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Rescue underway in quake-hit southeast Turkey, death toll rises to 138


08:33, October 24, 2011

ANKARA, Oct. 24 (Xinhua) -- The death toll from a 7.2-magnitude earthquake hitting southeast Turkey Sunday has risen to 138, as rescuers were racing against the time to search for survivors in the quake-hit zone.

Turkish Prime Minister Recep Tayyip Erdogan, who is visiting the disaster area, said early Monday that 93 people were killed in Van city of Van province and another 45 in Ercis town, also located in Van province.

Turkey's TRT television quoted Erdogan as saying that at least 350 people were injured in the quake, which struck Sunday afternoon, with its epicenter located in the village of Tabanli in Van province bordering Iran.

The Istanbul-based Kandilli Observatory and Earthquake Research Institute originally reported that the earthquake was 6.6 on the Richter scale, but later revised it up to 7.2.

Turkish Deputy Prime Minister Besir Atalay said earlier that 25 to 30 buildings collapsed in the town of Ercis.

TV footage showed residents spilling out into the streets in panic as rescue workers struggled to save people believed to be trapped under collapsed buildings.

"There are so many dead. Several buildings have collapsed. There is so much destruction," Zulfikar Arapoglu, mayor of Ercis, told NTV television, "We need urgent aid, we need medics."

Turkish Red Crescent is sending tents, blankets and other aid materials to the quake-hit province despite ongoing aftershocks, according to Anatolia.

The prime ministry's Disaster and Emergency Management Directorate (AFAD) said in a statement released after the quake that more than 500 search, rescue and health personnel have been sent to Van from nearly 40 provinces.

A total of 275 rescue teams from 38 Turkish provinces have reached the Van province, Turkey's TRT television quoted the prime minister's office as saying.

More than 17 aftershocks, including one measured 6.1 on the Richter scale, have occurred on Sunday.

The Turkish earthquake observatory said earlier the death toll from the quake could reach 1,000.

"The toll from this earthquake could be 500 to 1,000," said Prof. Mustafa Erdik, head of the Kandilli center.

Erdik said any quake with a strength of 7.0 or more would cause serious damage to buildings in Turkey.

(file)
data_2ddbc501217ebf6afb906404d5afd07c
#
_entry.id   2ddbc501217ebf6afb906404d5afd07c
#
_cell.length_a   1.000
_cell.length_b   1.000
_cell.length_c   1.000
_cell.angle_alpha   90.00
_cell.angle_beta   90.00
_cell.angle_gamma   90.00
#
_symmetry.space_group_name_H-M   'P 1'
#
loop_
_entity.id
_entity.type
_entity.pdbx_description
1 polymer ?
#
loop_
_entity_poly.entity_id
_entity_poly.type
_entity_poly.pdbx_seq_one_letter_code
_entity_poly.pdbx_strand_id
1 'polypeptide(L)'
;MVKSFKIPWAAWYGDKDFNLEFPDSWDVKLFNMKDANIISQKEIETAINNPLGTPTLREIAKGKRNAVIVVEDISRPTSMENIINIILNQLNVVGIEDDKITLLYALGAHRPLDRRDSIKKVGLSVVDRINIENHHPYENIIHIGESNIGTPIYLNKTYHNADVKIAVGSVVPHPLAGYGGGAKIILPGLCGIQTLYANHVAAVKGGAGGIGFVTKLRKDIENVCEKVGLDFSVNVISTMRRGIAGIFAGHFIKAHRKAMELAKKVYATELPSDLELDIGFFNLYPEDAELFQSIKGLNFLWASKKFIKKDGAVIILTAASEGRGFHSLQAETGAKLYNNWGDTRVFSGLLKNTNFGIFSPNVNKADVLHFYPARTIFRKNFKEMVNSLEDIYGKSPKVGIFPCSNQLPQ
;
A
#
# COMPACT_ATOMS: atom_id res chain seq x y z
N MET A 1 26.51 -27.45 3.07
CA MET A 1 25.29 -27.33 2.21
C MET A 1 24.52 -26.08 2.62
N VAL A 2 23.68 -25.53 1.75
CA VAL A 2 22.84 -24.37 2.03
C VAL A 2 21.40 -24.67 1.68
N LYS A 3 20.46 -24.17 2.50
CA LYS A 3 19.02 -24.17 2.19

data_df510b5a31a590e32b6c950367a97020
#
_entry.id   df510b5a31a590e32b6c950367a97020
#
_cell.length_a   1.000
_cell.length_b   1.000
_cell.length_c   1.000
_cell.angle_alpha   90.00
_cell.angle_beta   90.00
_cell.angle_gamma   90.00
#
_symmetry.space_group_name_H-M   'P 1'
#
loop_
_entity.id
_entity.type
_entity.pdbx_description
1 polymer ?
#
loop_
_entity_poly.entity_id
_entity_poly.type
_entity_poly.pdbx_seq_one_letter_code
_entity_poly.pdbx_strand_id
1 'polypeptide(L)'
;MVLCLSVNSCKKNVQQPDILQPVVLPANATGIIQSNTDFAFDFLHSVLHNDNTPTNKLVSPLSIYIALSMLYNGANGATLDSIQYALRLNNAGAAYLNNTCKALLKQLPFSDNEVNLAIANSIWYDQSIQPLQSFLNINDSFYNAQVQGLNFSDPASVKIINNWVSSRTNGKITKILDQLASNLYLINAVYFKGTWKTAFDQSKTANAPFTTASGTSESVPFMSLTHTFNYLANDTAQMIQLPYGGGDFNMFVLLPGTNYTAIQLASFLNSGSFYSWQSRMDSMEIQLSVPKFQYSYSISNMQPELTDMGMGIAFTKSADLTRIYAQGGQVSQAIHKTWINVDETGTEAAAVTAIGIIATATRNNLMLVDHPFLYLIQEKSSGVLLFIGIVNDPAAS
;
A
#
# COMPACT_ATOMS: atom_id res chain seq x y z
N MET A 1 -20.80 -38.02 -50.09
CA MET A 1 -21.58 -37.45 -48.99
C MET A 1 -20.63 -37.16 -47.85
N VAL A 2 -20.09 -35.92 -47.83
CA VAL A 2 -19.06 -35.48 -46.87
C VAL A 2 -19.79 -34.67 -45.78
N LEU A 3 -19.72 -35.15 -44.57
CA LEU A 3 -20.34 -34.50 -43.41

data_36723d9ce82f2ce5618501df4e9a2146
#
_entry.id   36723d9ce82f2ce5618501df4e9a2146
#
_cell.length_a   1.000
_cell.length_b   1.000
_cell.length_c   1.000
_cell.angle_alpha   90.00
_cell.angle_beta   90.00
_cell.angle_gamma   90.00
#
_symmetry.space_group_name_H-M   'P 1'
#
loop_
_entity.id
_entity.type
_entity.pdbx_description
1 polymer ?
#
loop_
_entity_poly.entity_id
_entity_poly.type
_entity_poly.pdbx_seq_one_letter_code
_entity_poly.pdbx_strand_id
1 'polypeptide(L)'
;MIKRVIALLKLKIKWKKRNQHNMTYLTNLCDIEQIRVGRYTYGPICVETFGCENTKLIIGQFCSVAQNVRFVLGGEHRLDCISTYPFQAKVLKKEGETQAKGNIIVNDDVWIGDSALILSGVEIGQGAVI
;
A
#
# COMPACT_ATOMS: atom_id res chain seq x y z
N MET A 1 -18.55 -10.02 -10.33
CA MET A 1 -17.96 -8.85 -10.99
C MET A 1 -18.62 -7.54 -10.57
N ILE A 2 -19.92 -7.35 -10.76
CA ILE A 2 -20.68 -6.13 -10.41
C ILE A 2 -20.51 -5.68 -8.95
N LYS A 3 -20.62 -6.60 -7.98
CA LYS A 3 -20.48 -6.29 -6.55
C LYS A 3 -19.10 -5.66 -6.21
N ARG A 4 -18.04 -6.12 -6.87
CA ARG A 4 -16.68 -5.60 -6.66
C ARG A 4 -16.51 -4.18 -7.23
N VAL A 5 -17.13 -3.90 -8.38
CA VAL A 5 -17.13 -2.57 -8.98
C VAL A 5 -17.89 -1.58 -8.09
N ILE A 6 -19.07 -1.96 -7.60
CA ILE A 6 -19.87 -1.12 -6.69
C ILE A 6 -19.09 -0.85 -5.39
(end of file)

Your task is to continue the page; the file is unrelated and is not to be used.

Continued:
The quake was also felt in the neighboring Turkish provinces of Bitlis, Mus, Batman, Diyarbakir and Hakkari, as well as Iran's provinces of West Azerbaijan and East Azerbaijan.

Iran's state IRIB TV website said the earthquake caused damage to buildings in the Chaldran city of the border province of West Azerbaijan and cut off telephone communication in the city and its vicinity.

West Azerbaijan's governor general told local Mhr news agency earlier that two people were injured in Chaldran and the power lines were briefly affected.

Countries including Israel and Iran have offered aid to Turkey after the earthquake.

Israeli President Shimon Peres telephoned his Turkish counterpart Abdullah Gul on Sunday to offer help in the wake of the earthquake. "At this difficult time, Israel is willing to provide any aid required anywhere in Turkey and at any time," Peres said, according to a statement released by his office.

Israeli defense forces' chief of staff also instructed the Homefront Command's experienced search and rescue unit to prepare aid and gear pending Ankara's agreement to accept the mission.

The head of the Iranian Red Crescent Society, Mahmoud Mozaffar said Iran was ready to send rescue teams to the quake-hit province of Turkey, the official IRNA news agency reported.

Turkey, lying atop the North Anatolian fault, has been plagued by earthquakes frequently. On March 8, 2010, at least 38 people died and dozens of others were injured after a 6.0-magnitude earthquake hit the Elazig province in eastern Turkey.

On Aug. 17, 1999, two powerful earthquakes, measuring 6.7 and 7. 4 on the Richter scale respectively, hit northwestern and western Turkey, killing about 18,000 people and affecting hundreds of thousands of others.

A major earthquake hit Van province in November 1976, with 5, 291 confirmed dead. The province has a population of just over 1 million.


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